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    Comsat Corp.
    list rank

    From the April 28, 1997 Washington Post

    '96 (in $ 000s) % Change From '95
    Revenue 1,015,000 17.6
    Net Income 8,600 (77.3)
    Rank Last Year: 25

    Comsat transmits telephone calls, electronic data and video images to and from the United States using satellites owned by two international consortia, Intelsat and Inmarsat. Ascent Entertainment Group Inc., a Denver-based company of which Comsat owns 80 percent, provides video programs to U.S. hotels, owns a television and video production company, the Denver Nuggets professional basketball team and the Colorado Avalanche hockey team. Comsat is a publicly traded company created by Congress during the Kennedy administration as the only U.S. signatory to the global satellite consortium Intelsat. It owns a 19 percent share of Intelsat.

    Business Resume:
    • Contact Info --
      6560 Rock Spring Dr.
      Bethesda, Md. 20817
    • Main Business --
    • Founded --
    • Chairperson --
      C.J. Silas
    • President --
      Betty C. Alewine (CEO)
    • Employees --
    • D.C.-Area Employees --
    Comsat made a sharp shift in direction in July, when it announced the resignation of chief executive Bruce Crockett, a 16-year Comsat veteran who had steered the company toward the entertainment industry through Ascent's ownership of hotel movie services, the sports teams and a movie studio.

    New chief executive Betty C. Alewine said she would return Comsat to its core business of providing satellite services and expanding in overseas markets.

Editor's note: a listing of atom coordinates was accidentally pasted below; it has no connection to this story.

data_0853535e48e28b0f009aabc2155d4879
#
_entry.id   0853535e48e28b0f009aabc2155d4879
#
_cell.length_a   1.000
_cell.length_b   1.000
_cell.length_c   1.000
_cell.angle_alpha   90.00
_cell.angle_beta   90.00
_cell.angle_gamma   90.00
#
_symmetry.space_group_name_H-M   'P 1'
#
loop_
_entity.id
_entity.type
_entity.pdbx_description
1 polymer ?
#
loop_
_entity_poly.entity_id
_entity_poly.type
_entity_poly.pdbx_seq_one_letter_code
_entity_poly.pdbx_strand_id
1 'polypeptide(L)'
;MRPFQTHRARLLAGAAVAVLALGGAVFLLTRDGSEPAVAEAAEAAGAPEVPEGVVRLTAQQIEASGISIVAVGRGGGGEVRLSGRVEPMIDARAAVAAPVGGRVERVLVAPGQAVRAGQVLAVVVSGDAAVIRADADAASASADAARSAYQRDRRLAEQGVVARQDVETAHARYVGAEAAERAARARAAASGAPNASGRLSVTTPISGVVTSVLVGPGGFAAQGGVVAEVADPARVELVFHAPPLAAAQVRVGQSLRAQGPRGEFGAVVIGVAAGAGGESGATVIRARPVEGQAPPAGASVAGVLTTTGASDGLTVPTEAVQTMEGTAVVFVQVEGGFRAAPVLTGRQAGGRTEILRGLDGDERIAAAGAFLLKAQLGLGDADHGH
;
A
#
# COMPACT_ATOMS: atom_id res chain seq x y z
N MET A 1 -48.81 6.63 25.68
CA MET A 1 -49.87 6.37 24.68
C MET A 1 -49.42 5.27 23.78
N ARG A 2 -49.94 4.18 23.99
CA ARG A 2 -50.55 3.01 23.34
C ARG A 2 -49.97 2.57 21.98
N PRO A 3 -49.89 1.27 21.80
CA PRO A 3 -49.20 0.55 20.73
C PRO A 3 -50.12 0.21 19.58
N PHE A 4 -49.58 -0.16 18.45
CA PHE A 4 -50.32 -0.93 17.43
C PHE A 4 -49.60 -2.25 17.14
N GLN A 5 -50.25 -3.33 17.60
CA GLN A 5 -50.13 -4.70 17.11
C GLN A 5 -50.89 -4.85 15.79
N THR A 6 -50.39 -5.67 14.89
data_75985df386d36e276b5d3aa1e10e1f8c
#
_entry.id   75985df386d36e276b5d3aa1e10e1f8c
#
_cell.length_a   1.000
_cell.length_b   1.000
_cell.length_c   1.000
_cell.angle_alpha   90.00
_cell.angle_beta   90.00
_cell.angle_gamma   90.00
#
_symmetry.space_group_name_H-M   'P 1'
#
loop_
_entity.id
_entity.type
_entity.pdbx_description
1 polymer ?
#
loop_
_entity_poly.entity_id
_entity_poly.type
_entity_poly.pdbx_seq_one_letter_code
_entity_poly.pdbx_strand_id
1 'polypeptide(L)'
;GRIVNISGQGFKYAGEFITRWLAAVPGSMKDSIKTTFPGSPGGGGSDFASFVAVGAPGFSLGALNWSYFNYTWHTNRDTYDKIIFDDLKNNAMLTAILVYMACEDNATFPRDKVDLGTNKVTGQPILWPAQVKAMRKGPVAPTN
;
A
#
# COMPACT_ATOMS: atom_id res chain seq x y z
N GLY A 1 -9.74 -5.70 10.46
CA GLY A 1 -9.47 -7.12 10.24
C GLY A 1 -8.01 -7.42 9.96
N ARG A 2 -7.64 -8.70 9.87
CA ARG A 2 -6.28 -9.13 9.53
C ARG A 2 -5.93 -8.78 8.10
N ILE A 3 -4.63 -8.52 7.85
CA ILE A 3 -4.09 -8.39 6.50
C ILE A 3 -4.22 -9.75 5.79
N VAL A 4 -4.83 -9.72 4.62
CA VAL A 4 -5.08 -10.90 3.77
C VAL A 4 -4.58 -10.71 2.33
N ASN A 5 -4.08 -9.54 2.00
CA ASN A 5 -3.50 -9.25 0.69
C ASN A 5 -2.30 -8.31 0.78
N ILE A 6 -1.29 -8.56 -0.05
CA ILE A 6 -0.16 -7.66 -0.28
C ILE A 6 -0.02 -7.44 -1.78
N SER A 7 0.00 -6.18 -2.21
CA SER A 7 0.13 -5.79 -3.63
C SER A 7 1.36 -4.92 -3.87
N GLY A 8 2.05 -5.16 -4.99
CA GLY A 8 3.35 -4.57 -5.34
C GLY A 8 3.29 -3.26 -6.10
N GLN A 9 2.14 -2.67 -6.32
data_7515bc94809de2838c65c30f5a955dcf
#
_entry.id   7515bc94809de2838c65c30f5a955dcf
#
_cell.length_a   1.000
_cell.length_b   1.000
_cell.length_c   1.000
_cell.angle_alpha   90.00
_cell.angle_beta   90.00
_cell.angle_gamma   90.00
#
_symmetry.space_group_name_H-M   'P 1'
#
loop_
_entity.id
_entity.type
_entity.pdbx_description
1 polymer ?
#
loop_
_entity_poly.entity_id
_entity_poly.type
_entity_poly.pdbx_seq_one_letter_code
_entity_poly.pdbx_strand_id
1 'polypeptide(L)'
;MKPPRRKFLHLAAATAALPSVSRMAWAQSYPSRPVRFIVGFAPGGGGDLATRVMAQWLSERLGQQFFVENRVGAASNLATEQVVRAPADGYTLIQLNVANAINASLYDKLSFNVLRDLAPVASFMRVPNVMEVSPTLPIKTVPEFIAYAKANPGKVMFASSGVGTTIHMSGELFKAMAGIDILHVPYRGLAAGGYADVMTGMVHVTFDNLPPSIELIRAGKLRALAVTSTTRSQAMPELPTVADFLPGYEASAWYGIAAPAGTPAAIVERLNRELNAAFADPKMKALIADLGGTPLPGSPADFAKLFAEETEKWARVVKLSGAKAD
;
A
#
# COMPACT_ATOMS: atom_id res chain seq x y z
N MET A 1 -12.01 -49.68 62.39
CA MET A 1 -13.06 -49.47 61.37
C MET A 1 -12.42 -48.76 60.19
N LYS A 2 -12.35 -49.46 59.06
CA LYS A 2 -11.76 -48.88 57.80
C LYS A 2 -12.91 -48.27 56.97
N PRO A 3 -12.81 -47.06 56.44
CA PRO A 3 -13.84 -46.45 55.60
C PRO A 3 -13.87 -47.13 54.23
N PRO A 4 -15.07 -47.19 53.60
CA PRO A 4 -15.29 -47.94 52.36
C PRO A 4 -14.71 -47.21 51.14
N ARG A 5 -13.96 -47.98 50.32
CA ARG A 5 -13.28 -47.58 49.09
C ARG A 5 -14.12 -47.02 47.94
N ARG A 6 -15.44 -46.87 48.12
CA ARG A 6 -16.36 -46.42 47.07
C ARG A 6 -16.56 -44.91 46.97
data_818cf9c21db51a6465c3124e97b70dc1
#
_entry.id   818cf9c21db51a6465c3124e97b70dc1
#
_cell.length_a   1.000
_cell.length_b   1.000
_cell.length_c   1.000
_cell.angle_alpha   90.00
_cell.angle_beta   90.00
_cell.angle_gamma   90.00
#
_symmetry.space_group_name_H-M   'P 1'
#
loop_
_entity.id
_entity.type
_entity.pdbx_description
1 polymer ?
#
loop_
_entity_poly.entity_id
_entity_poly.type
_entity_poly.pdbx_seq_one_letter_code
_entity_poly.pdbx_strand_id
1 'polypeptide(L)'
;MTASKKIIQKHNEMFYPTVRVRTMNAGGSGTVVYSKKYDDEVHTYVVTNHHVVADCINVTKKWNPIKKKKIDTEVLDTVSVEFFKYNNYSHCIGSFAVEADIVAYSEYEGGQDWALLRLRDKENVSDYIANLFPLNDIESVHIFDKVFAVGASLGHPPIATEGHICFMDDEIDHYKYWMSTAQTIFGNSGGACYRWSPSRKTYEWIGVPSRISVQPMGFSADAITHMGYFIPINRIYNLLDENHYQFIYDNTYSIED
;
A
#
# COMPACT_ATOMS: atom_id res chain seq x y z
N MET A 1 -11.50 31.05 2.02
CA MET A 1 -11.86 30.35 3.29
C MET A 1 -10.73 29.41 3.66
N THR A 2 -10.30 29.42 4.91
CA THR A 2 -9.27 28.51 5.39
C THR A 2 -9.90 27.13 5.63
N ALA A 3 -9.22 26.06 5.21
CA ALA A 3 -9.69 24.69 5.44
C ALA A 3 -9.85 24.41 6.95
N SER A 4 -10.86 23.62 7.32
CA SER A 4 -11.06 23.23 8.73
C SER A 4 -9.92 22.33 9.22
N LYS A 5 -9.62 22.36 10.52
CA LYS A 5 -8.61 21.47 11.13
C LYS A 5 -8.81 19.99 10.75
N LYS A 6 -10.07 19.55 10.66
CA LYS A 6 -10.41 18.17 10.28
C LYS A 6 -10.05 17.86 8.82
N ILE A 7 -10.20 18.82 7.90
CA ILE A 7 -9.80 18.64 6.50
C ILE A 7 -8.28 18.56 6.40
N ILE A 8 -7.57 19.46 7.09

In October Alewine announced Comsat would sell its remaining 80 percent stake in Ascent. To date there have been no takers. In March Comsat announced it would put its RSI satellite-dish manufacturing unit up for sale. The company also sold 68 percent of its stake in London-based ICO Global Communications Group Ltd., which hopes to provide satellite-based wireless phone service. Comsat also began marketing its Planet 1 portable satellite phone service, which provides voice, fax and mail services anywhere in the world. The laptop computer-sized device sells for $3,000, with service billed at $3 per minute.

    Comsat's goal of focusing on core satellite communications suffered a setback in early February when a final vote on a plan to restructure Intelsat for a new competitive era was delayed until 1998. Comsat and the U.S. government had pushed Intelsat's 140 members to break Intelsat into two separate entities, one that would provide regulated basic services and another that would be a competitive global company.

    On Feb. 22 the company reported a $29.2 million decline in profit for 1996, fueled by a $11.5 million loss in the fourth quarter. Alewine attributed the poor performance to Ascent's acquisition of Spectravision, a rival in the hotel movie business, cost overruns on construction programs in Comsat's RSI equipment division, and stiff price competition in the mobile satellite services business. The company's best-performing division was its international unit, which had a 53 percent increase in revenue in 1996, to $58 million from $38 million.

    Copyright 1997 The Washington Post

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